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March 26, 2001 - Image 1

Resource type:
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Publication:
The Michigan Daily, 2001-03-26

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One hundred ten years ofeditorial freedom

,a"

NEWS: 76-DAILY
CLASSIFIED: 7640557
iv"michigandaily. com

Monday
March 26,2001

I ~<~> ~ .7.

MSAeections
President/VP results
a a
tS
Blue Party
takes MSlA
presidency'
12 seats
1~iy Staff Reporter
Michigan Student Assembly Pres-
ident Hideki Tsutsumi will have to
give up his gavel tomorrow.
Blue Party candidates Matt Nolan
and Jessica Cash secured the execu-
tive slate while their party took 12
seats on the assembly. Nolan and
Cash beat runners-up Doug Tietz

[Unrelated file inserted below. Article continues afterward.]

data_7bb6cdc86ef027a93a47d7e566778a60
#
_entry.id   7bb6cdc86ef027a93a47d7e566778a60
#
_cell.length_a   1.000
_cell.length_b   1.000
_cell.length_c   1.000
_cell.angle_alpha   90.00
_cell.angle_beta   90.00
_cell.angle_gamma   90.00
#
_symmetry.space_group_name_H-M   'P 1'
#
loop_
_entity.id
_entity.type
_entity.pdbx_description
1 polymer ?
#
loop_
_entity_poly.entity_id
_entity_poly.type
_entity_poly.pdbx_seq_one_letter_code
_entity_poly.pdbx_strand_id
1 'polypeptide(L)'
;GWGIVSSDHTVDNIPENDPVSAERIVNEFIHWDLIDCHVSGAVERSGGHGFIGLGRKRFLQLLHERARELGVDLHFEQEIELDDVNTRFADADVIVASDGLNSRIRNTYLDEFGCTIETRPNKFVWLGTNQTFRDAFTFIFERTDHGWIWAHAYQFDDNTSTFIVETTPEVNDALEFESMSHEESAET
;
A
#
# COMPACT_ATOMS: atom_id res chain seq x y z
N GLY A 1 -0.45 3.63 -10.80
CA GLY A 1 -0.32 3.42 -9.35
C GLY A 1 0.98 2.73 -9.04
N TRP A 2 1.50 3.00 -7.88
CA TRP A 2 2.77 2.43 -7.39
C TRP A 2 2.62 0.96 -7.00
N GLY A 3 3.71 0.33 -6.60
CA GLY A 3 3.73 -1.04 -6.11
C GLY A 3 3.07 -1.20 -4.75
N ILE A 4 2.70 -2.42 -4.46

*id Chip Englander of the Michi-
gan Party by 477 votes.
"We're very excited that we're
finally going to be able to do the
things we've wanted to do," Nolan
said.
Coming in a close second was the
Michigan Party, whose representa-
tives won 11 seats on the assembly.
The University Democratic Party
and the Defend Affirmative Action
arty each secured only three new
ats on the assembly.
"We're only six weeks old, and
we're very proud of what we've
accomplished in those six weeks,"
said LSA Rep. Alicia Johnson, who
ran as the vice-presidential candi-
date of the University Democratic
Party.
"Our electoral success attests to
the fact that our message resonates
*ith the student body," said U .
Dems presidential candidate
Michael Simon. The U-Dems plan